Lesson 7: Holidays are for Gratitude

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November and December is the holiday season. Thanksgiving, Christmas and New Year’s, all a time when we reflect with our family and friends about the all that we have witnessed and endured throughout the year. We express gratitude for surviving our hardships and solidarity in our mistakes.

Last year, I celebrated Thanksgiving at one of my siblings’ houses. Of course, we decided it was a great idea to go out the night before, so when we woke, we had much work ahead of us. Thanksgiving morning started with the smell of crisp autumn breeze mixed with winter’s frigid bitterness, and like most American families, we watched Macy’s Thanksgiving Parade on silent, and blasted our favorite bachata, salsa, and hip-hop music, as we rushed to tidy and finish cooking before everyone arrived at the house for dinner. Luckily, we had the easiest part of dinner preparation: dinner set-up and the other dishes.

After the cleaning was finished, we sought to move the furniture to make sure everyone had a place our three connected dinner say1tables. Neatly we placed the burnt orange autumn leaved table cloth across the tables and place settings for each guest. After that, we were able to focus on the menu and boy was I nothing less than impressed. We cooked garlic butter baked salmon and steamed crab legs, fried chicken, fresh green beans, glazed sweet potatoes, baked macaroni and cheese, arroz con guandules (yellow Spanish rice and beans), chicken empanadas, fresh cranberry sauce, salad, pastelon (sweet plantain lasagna), and plethora of other multicultural dishes. I’m getting hungry just thinking about it. The turkey arrived with our dinner guests and it was all fun from there. We ate dinner, danced, and played games until we finally decided to go to bed.

This year was one of the first years that I will be spending in the absence of my closest friends and family. Although, I decided it was best to stay in my service country for the holidays, in the back of my mind I couldn’t help but think how stupid of an idea that was. The thought of not playing endless hours of Monopoly or stuffing myself with tons of good food, driving through local neighborhoods that already have Christmas light up, or going to my local hangout spot with friends chatting, dancing, and having a good time the night before the “Thanksgiving throw down”. After the past few months of difficulty I have experienced in Liberia, I was ready to count out this year’s holidays as enjoyable because I wouldn’t be at home.

The great thing about living in Liberia is that the feeling of home, that I have mentioned in my previous blog posts and that some of my colleagues have also mentioned, is never too far away, if you know where to look. Just because you aren’t spending time with family, doesn’t mean that you will be spending it alone.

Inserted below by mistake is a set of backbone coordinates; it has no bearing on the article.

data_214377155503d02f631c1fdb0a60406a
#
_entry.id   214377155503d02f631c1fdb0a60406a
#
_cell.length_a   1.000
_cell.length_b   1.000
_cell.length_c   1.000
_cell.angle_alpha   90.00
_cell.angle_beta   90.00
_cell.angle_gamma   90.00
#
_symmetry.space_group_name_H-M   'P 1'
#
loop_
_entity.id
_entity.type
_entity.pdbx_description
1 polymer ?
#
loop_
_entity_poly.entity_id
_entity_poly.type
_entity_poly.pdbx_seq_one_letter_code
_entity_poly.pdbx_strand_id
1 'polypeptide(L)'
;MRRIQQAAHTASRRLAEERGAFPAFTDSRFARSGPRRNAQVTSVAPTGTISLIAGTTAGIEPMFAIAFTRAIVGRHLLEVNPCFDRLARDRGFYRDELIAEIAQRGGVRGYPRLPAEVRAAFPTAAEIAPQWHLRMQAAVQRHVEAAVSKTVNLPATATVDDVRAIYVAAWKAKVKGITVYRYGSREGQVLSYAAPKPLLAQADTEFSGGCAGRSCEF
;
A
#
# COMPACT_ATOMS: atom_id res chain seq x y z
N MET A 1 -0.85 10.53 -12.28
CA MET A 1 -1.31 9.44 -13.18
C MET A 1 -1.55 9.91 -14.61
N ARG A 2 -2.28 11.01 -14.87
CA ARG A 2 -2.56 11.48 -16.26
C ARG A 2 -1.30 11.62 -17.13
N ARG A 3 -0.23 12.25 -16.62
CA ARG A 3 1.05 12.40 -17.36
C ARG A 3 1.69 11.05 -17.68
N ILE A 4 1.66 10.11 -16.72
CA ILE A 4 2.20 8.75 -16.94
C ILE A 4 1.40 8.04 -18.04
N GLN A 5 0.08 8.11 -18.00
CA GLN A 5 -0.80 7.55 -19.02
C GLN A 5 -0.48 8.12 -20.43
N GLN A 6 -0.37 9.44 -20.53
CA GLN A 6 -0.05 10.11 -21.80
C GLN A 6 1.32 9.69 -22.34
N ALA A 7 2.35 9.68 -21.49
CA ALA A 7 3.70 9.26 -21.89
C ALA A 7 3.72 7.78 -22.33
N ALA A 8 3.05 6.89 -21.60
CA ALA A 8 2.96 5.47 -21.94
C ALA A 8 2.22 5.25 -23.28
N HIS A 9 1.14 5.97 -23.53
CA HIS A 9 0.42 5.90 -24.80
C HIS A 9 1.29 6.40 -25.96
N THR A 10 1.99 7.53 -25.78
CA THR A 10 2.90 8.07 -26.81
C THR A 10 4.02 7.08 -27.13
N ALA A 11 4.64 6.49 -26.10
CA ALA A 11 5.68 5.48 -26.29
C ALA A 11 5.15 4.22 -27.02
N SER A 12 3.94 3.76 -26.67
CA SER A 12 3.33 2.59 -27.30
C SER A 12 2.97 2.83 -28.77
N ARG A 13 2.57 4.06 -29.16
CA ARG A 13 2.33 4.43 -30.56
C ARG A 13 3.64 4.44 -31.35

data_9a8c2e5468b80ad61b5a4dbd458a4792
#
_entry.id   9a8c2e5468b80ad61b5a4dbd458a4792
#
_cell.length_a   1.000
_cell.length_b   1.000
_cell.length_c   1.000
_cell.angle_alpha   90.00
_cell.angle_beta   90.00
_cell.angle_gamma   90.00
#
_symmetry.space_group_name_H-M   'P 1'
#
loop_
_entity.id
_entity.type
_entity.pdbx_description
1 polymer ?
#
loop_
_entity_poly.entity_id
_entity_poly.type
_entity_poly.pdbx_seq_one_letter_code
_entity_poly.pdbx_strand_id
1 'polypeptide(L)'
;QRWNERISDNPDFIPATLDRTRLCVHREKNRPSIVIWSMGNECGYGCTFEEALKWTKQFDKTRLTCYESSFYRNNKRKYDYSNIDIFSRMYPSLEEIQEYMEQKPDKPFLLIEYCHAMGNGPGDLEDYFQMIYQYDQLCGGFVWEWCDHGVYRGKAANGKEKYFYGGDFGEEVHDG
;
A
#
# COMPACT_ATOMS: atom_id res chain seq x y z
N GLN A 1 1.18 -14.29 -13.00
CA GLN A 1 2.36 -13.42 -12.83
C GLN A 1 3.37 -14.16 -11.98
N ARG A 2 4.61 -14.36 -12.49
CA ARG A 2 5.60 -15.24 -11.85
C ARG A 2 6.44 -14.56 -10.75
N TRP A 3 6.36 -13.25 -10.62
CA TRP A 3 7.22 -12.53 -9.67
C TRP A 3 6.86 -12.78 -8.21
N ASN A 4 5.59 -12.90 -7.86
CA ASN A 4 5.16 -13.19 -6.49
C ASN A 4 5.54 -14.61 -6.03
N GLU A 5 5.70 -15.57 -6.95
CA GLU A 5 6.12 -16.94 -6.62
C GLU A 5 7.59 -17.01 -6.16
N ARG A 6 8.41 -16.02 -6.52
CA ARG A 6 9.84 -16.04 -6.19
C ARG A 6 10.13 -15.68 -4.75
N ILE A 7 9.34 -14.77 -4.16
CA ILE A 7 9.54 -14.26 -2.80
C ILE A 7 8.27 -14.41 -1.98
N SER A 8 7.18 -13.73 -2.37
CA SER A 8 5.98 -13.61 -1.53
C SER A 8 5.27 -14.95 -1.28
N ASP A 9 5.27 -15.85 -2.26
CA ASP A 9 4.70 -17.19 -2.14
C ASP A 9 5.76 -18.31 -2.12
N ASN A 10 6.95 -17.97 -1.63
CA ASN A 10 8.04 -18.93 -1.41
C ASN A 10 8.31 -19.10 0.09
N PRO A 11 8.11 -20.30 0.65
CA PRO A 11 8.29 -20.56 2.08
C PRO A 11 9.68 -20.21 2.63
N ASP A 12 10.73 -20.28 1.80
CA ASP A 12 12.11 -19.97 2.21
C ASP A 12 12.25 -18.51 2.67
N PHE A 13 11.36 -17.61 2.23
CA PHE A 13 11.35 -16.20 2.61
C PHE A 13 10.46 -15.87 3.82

My actual Thanksgiving Day, was like any other normal teaching day. I went to class and of, course there was an impromptu campus meeting that cut my teaching time in half. So instead of taking my students to the lab like I originally intended, we finished our notes on ruminant digestion and to have a little review fun, I asked my students to make a song that would help them remember the process for ruminant digestion. I was so pleased at the creative songs that my student came up with. I left class with my heart cup full of appreciation and gratitude for the students that I have been privileged to teach for the past four months. After my class, I went home and gardened, spoke to my family about their Thanksgiving plans and waited foe Friendsgiving Friday, when the real fun would begin.

say2I have been fortunate to be in a county where lots of wonderful expats and Peace Corps volunteers work and this year, I had the privilege of spending Friendsgiving with them. One of the Peace Corps volunteers took it upon herself to organized Friendsgiving, since most of us were working on actual Thanksgiving Day. (FYI, Liberians do celebrate Thanksgiving, but it’s in the beginning of November and usually consist of a few days of going to church and praying all day). I won’t bore you with all the minute details of that 25-person extraneous meal prep in coal pots, gas stoves, and outdoor ovens, but it was a task and a half.

When the last volunteers arrived, and the food was prepared, we gathered around and introduced ourselves. It was so nice to see all the faces of all those whom with I was close, the ones whom I knew of through group chats and work-related emails, and those who I had yet to meet. Every person, from somewhere different and heart full, ready to spend the day feasting with strangers. It was absolutely wonderful to get to meet with others, talk about our goals for our service and aspirations after, talk about the struggles and wonders of our community and laugh.

I could go on about how wonderful this years Friendsgiving was, and how wonderful the following day trip to a hotel pool was also amazing but I won’t bore you. But what, I wanted you to take out of this, is that home is truly what you make it. Home doesn’t always have to be a physical person, place, or thing in which you identify with. For me, home is where I am and where I am welcomed. So this year, even though I am 4,560 miles away from where I would call home (but, who’s counting), home is eating garlic butter potato greens, sipping homemade pineapple wine and looking out in the distance of palm trees and banana leaves.

This year, home was Liberia.

Sayvanna Sfabian received a bachelors degree in Animal Science from New York State College, Cobleskill and a masters in Agricultural Education from Cornell University. Before becoming an AgriCorps Fellow, Sayvanna spent several summers working on her family’s farm in the Dominican Republic.

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